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petlover

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Sorry to start a new thread, but I have 2 specific questions for everyone.

As a recap, I was examined by a neurologist last Thursday. I have weakness in my left hand, left foot, and left side of my face. He is referring me to the local ALS clinic for evaluation and testing. My two questions have to do with two separate possible symptoms.

The first is this - around the same time my muscle related problems started (this past summer), I went to an urgent care clinic on a weekend as I had a urinary tract infection. They noticed that my blood pressure was really high. This was unusual, as I have normally had fairly low blood pressure. They advised I have someone check into it, so I went to a family residency clinic. The resident had me keep track of it twice a day for a month. It was all over the place, ranging from quite low (100/60ish) to pretty high (160/120ish). The resident was puzzled, but didn't want to put me on meds as he worried that my lows would get really low.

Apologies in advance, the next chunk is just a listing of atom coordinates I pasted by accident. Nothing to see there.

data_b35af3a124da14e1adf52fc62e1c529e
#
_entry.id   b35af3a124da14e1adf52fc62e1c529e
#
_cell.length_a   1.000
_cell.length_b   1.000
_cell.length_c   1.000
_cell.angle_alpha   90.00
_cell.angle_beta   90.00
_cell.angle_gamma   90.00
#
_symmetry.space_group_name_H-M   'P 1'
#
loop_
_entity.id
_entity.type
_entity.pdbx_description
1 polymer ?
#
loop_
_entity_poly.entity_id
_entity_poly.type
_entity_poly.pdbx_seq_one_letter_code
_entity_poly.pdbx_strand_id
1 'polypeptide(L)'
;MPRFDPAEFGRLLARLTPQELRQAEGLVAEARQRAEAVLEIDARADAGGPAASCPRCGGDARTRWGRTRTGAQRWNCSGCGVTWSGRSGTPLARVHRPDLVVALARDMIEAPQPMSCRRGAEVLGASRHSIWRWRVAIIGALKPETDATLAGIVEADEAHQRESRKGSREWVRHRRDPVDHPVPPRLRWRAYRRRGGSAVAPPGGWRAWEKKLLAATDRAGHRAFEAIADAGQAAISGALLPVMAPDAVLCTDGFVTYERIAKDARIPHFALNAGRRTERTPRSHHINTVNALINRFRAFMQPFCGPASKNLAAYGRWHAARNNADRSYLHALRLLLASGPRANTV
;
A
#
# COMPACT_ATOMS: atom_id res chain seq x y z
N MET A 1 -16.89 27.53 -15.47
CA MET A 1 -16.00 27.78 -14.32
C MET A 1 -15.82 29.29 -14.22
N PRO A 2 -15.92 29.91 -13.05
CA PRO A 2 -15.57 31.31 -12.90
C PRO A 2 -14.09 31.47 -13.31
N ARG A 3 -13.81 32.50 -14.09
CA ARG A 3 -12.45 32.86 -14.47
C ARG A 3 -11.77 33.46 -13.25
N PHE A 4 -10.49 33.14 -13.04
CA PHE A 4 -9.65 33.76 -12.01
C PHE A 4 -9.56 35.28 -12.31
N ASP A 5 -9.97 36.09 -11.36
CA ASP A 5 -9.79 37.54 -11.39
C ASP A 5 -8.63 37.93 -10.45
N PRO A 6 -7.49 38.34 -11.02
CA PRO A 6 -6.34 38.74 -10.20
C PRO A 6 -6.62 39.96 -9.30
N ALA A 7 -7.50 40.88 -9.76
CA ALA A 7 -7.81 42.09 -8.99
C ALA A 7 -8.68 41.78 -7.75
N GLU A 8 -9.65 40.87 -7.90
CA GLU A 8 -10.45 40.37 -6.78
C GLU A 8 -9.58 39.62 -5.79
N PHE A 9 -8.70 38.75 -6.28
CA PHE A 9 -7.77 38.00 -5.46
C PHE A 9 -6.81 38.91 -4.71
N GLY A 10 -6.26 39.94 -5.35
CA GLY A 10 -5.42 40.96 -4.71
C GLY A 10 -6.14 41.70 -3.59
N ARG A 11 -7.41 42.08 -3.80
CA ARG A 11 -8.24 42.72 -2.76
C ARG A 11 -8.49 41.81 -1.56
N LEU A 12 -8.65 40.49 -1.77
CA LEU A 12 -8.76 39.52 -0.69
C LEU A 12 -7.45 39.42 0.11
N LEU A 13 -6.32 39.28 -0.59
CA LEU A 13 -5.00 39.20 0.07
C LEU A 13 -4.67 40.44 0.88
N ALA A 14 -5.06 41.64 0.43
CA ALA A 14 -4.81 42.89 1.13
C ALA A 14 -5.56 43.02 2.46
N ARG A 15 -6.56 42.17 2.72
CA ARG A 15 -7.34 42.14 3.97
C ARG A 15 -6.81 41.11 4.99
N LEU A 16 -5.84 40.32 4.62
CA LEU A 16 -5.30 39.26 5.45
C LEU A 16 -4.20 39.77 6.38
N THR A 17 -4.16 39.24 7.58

I didn't think too much about after that, but when I went a few weeks ago to the new GP to whom my friend referred me, it was 165/125. I mentioned to her about the erratic readings during the summer, and she has also asked that I track it for a month. She didn't think it could be related to my muscular issues. When I saw the neurologist though, my BP was only 110/62 or something, so I mentioned it to the PA, who brought up the possibility of autonomic nervous system dysfunction. Does anyone know if that could have anything to do with neuromuscular disorders? I can't find much on it, and I forgot to ask about it again before we left. Should I bring it up at the ALS clinic?